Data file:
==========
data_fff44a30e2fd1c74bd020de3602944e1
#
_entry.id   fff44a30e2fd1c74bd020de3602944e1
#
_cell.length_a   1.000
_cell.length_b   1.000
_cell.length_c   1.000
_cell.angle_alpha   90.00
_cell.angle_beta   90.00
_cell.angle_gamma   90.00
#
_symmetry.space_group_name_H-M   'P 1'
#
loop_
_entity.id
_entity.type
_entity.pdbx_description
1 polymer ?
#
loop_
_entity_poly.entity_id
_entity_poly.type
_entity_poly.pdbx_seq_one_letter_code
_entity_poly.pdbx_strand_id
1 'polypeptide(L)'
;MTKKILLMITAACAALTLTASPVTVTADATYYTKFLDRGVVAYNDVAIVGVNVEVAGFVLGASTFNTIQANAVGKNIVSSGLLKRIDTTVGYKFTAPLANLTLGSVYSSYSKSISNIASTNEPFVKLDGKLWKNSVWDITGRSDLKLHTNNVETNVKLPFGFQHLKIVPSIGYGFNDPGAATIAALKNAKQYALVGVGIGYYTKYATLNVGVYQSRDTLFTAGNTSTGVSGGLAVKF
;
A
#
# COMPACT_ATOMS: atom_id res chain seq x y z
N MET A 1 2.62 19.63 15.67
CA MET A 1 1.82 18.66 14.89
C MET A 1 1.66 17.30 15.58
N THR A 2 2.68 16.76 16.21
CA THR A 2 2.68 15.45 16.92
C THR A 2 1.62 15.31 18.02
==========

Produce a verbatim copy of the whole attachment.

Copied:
data_fff44a30e2fd1c74bd020de3602944e1
#
_entry.id   fff44a30e2fd1c74bd020de3602944e1
#
_cell.length_a   1.000
_cell.length_b   1.000
_cell.length_c   1.000
_cell.angle_alpha   90.00
_cell.angle_beta   90.00
_cell.angle_gamma   90.00
#
_symmetry.space_group_name_H-M   'P 1'
#
loop_
_entity.id
_entity.type
_entity.pdbx_description
1 polymer ?
#
loop_
_entity_poly.entity_id
_entity_poly.type
_entity_poly.pdbx_seq_one_letter_code
_entity_poly.pdbx_strand_id
1 'polypeptide(L)'
;MTKKILLMITAACAALTLTASPVTVTADATYYTKFLDRGVVAYNDVAIVGVNVEVAGFVLGASTFNTIQANAVGKNIVSSGLLKRIDTTVGYKFTAPLANLTLGSVYSSYSKSISNIASTNEPFVKLDGKLWKNSVWDITGRSDLKLHTNNVETNVKLPFGFQHLKIVPSIGYGFNDPGAATIAALKNAKQYALVGVGIGYYTKYATLNVGVYQSRDTLFTAGNTSTGVSGGLAVKF
;
A
#
# COMPACT_ATOMS: atom_id res chain seq x y z
N MET A 1 2.62 19.63 15.67
CA MET A 1 1.82 18.66 14.89
C MET A 1 1.66 17.30 15.58
N THR A 2 2.68 16.76 16.21
CA THR A 2 2.68 15.45 16.92
C THR A 2 1.62 15.31 18.02